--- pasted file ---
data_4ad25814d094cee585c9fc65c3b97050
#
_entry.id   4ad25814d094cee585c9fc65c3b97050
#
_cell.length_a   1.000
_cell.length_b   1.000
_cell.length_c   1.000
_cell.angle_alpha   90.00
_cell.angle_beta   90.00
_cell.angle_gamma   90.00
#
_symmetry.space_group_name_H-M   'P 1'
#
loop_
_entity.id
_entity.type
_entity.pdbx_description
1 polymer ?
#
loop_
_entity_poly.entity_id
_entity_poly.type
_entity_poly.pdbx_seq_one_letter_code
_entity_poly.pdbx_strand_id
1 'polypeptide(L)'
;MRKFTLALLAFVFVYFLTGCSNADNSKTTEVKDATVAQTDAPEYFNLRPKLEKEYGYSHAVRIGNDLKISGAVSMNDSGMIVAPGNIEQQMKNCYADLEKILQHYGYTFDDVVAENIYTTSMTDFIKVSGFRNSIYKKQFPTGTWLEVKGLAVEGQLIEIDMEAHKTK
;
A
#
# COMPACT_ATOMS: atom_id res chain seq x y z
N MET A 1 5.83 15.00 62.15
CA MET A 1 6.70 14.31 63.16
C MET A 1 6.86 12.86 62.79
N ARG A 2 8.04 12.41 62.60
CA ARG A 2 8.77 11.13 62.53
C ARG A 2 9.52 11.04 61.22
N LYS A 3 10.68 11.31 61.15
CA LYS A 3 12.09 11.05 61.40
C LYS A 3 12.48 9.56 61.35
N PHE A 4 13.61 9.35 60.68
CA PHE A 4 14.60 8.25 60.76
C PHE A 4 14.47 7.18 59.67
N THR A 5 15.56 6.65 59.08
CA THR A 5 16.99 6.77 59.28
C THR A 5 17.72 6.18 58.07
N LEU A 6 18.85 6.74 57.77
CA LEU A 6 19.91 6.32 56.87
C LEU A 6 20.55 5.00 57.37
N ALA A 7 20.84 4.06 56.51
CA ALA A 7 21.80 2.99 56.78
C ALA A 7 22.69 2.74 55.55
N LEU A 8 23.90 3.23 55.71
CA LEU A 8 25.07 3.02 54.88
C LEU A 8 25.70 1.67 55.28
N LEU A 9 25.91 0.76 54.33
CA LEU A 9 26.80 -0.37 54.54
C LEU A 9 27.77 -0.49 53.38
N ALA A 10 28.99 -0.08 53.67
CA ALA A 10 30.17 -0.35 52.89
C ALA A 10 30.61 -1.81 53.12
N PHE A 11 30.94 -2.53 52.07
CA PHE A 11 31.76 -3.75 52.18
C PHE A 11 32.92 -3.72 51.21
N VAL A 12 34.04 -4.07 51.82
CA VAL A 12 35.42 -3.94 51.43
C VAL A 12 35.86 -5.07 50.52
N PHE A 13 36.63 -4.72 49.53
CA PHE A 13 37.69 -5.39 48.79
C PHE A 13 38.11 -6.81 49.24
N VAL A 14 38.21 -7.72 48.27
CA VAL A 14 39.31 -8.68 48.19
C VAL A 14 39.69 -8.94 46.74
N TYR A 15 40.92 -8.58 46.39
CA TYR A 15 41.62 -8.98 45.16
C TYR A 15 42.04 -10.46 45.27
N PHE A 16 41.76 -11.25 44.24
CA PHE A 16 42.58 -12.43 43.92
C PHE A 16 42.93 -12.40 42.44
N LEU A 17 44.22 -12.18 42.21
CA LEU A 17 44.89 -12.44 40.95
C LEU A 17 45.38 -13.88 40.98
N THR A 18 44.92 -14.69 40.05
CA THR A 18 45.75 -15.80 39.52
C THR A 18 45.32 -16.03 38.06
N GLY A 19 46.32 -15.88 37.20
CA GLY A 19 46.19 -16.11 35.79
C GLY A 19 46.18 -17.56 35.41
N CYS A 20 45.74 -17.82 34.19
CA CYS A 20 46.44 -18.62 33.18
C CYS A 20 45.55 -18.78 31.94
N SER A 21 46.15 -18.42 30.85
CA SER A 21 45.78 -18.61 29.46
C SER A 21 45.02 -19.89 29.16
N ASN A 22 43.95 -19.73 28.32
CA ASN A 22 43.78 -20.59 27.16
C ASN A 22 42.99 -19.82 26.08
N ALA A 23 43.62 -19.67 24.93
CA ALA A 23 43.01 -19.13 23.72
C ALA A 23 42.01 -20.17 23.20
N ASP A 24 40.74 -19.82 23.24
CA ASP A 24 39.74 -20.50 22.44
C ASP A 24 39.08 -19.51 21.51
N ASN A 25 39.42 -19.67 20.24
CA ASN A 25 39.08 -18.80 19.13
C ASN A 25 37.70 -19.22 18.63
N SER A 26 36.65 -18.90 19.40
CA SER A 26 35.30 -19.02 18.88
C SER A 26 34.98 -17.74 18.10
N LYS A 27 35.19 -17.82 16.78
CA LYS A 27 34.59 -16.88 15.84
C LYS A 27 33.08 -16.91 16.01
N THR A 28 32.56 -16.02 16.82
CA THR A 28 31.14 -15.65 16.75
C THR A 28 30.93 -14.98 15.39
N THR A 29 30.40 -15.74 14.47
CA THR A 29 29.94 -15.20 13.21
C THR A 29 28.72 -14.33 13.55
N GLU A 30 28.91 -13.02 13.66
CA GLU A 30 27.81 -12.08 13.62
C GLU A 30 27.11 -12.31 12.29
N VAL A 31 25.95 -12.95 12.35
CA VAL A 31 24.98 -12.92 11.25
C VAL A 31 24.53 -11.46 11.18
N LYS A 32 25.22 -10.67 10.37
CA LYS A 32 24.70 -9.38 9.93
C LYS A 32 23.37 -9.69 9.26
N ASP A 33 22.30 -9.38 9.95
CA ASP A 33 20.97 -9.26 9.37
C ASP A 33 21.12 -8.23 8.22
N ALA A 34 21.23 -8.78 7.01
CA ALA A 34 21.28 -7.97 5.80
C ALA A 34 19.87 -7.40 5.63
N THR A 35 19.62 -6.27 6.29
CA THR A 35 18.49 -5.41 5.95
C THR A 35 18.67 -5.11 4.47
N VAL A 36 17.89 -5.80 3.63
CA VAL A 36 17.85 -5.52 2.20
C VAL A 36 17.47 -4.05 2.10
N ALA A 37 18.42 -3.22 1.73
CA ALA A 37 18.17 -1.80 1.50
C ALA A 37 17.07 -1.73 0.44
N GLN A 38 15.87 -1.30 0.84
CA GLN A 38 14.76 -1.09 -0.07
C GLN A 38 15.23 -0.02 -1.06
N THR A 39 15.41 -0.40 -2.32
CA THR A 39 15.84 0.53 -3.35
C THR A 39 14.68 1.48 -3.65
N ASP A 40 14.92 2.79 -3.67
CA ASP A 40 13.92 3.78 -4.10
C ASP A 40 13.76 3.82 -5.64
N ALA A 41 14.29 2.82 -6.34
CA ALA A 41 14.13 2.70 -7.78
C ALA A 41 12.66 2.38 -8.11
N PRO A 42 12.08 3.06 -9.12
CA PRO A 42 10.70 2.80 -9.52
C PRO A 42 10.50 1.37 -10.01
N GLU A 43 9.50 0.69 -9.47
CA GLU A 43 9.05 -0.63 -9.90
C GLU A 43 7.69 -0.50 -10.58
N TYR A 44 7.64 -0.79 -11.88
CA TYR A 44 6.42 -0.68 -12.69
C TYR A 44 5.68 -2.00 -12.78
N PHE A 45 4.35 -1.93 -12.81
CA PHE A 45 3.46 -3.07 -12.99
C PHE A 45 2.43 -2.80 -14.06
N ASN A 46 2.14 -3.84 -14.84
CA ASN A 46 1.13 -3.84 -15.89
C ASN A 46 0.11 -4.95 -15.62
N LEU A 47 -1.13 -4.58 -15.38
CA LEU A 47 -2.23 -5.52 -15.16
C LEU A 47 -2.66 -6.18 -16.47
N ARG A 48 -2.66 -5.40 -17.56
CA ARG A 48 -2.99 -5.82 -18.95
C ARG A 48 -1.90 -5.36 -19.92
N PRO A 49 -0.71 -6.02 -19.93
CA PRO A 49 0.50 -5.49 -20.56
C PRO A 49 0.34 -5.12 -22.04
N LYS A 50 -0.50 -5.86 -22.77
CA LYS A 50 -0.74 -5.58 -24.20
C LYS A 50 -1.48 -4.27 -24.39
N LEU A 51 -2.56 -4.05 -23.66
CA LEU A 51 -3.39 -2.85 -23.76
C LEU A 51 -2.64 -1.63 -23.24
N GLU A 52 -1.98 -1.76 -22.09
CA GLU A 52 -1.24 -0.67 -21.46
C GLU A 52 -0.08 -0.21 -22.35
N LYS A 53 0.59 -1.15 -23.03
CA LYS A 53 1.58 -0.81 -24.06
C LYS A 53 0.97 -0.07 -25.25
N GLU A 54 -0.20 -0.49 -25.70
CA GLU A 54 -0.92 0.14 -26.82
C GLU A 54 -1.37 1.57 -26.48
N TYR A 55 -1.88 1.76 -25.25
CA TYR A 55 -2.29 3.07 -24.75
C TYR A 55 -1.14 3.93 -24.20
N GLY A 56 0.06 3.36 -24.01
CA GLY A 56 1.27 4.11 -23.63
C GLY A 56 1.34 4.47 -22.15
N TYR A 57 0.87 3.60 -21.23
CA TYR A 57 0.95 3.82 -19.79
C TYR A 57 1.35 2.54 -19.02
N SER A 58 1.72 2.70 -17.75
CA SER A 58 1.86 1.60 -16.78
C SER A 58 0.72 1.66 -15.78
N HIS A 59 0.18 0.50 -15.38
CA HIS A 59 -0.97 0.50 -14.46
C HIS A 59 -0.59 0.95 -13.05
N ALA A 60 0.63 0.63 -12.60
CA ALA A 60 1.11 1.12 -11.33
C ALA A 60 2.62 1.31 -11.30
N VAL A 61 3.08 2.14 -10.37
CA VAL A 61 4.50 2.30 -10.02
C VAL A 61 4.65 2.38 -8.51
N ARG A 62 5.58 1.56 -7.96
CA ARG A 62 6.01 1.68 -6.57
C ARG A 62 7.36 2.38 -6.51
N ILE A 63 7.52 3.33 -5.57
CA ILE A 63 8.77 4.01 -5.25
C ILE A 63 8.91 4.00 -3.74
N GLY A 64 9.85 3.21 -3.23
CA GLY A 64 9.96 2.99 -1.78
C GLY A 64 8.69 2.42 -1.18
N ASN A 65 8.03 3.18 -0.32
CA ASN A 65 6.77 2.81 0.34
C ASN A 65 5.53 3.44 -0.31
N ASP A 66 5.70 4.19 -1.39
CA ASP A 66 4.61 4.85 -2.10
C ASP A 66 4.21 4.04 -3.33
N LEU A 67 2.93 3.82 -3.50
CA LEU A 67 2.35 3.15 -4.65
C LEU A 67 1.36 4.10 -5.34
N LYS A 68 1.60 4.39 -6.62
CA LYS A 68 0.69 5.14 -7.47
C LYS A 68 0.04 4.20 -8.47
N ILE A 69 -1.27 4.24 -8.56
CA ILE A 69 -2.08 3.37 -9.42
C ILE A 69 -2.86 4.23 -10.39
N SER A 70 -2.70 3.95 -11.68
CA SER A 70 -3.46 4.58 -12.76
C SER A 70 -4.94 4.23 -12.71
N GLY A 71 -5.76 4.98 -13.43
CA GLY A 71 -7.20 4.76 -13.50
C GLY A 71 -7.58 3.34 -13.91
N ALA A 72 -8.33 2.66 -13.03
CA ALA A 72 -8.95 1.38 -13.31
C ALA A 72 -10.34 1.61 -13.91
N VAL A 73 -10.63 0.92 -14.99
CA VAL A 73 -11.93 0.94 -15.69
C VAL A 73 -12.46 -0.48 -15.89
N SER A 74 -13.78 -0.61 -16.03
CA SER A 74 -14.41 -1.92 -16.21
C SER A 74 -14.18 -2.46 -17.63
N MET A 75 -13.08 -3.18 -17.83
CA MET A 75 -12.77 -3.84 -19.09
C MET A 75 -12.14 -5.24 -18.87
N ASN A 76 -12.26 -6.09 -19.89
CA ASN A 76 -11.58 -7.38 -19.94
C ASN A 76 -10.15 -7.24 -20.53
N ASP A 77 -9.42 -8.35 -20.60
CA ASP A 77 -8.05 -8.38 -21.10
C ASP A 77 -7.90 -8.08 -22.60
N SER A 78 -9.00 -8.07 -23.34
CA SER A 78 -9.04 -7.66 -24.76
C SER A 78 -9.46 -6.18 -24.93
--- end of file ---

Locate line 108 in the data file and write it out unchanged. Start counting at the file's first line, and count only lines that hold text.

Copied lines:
C SER A 26 34.98 -17.74 18.10